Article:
Massachusetts tops in nation
October 27, 2011 - Green Buildings
New England states made a strong showing in the American Council for an Energy-Efficient Economy scorecard, with Vermont (5th), R.I. (7th) and Conn. (9th) also cracking the council's top 10. California topped the council's scorecard during its first four years of publication but slipped to second this year.
The 2008 law made energy efficiency programs competitive in the traditional energy supply market and required utilities to purchase all available energy efficiency improvements that cost less than it does to generate power. It also required utilities to offer rebates and incentives for customers to upgrade lighting, air conditioning and industrial equipment when incentives cost less than generating electricity using less efficient equipment.
Mass. is also part of a multi-state compact to reduce greenhouse gases from power plants, an initiative that has generated millions of dollars for energy efficiency investments.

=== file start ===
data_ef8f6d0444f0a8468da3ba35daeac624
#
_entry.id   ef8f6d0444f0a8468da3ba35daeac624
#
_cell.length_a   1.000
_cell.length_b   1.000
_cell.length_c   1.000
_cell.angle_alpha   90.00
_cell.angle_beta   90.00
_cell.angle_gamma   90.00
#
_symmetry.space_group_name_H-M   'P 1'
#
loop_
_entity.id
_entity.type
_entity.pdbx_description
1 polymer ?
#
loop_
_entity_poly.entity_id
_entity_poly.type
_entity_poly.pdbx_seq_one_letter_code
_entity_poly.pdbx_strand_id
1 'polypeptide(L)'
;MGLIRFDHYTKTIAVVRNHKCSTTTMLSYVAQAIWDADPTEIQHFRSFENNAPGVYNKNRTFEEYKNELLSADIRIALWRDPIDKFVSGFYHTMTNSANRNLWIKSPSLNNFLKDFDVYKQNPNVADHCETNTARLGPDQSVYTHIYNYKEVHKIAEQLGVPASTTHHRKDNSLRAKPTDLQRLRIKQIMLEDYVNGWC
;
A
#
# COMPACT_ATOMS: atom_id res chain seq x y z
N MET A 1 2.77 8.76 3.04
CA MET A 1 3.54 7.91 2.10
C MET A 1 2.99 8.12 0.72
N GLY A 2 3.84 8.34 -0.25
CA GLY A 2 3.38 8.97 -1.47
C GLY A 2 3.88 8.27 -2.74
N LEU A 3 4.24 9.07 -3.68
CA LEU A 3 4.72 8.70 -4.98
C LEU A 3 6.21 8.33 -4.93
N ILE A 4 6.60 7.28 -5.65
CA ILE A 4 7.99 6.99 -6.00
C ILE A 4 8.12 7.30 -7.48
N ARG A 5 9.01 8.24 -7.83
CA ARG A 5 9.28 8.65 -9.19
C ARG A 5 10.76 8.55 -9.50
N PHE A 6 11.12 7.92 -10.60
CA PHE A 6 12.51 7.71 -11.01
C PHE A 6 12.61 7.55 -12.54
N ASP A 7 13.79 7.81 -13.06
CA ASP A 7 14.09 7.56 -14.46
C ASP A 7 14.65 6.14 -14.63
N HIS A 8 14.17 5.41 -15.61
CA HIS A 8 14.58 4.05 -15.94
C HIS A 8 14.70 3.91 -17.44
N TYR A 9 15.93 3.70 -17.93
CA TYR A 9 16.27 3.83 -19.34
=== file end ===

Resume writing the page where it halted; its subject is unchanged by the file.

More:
Council officials said the scorecard shows states are making progress on energy efficiency efforts despite a sluggish economy, state budget difficulties and a failure by Congress to enact a comprehensive energy strategy.
In a statement, council director Steven Nadel called energy efficiency "America's abundant, untapped energy resource" and portrayed efficiency efforts as a goal Democrats and Republicans can support to cut energy costs, create new jobs and help the environment. Council officials said they expect high energy costs to keep the pressure on states to seek efficiency savings across residential, commercial, industrial and transportation sectors.
The scorecard estimated that across the states, total energy efficiency budgets for electricity and natural gas in 2010 equaled about $5.5 billion, 29 states have adopted or made progress toward adoption of new energy-saving building codes for homes and commercial properties, and 24 states have set long-term option of the latest energy-saving building codes for homes and commercial properties - up from 20 in 2010 and 10 in 2009.
Michael Norton is editor of the State House News Service, Boston